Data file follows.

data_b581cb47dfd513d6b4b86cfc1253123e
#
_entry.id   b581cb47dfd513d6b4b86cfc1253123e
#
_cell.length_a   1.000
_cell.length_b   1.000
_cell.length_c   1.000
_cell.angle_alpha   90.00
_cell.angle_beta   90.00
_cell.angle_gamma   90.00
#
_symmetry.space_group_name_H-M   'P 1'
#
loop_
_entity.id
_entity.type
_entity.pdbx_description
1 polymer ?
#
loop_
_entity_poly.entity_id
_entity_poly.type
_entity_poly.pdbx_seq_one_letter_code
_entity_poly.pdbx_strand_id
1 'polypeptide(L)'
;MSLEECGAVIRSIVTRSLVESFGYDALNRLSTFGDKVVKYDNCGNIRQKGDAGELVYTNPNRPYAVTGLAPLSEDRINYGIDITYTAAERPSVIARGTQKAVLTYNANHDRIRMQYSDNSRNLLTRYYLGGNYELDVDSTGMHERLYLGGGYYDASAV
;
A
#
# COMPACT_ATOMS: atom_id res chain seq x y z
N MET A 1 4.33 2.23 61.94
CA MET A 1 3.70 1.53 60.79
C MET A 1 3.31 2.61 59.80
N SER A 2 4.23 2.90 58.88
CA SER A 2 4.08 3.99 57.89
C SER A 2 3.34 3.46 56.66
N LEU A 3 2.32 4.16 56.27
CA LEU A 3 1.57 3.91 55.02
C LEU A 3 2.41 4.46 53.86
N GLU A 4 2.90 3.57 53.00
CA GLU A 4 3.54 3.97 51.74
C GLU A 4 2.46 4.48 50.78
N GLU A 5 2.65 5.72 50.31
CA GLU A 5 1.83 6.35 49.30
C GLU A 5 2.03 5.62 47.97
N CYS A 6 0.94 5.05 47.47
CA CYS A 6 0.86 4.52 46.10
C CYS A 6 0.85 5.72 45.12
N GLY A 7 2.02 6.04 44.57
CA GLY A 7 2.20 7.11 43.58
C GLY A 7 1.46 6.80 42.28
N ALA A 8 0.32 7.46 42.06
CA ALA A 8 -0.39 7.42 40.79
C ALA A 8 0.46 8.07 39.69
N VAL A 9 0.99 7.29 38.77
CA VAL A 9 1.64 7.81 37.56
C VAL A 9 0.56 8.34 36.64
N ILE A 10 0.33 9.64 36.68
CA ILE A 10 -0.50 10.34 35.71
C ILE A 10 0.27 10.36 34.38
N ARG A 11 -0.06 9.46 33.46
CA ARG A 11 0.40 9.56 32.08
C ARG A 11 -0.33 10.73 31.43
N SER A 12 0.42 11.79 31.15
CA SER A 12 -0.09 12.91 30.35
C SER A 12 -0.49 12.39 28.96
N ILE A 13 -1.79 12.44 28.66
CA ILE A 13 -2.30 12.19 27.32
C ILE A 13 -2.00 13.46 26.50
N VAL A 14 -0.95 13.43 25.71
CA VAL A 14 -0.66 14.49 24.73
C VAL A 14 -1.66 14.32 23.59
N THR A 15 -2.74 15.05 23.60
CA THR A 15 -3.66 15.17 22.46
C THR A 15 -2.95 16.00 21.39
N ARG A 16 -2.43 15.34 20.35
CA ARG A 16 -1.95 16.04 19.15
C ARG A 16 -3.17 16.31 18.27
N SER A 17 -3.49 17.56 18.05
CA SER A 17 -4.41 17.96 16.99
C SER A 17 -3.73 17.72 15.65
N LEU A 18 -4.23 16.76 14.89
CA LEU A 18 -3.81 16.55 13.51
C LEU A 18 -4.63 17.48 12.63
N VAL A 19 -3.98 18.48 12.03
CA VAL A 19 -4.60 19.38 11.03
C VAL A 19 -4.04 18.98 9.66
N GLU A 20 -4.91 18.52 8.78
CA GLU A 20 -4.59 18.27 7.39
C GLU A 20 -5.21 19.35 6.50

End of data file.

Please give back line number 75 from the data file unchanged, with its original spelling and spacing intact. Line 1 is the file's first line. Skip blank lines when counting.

C THR A 15 -2.95 16.00 21.39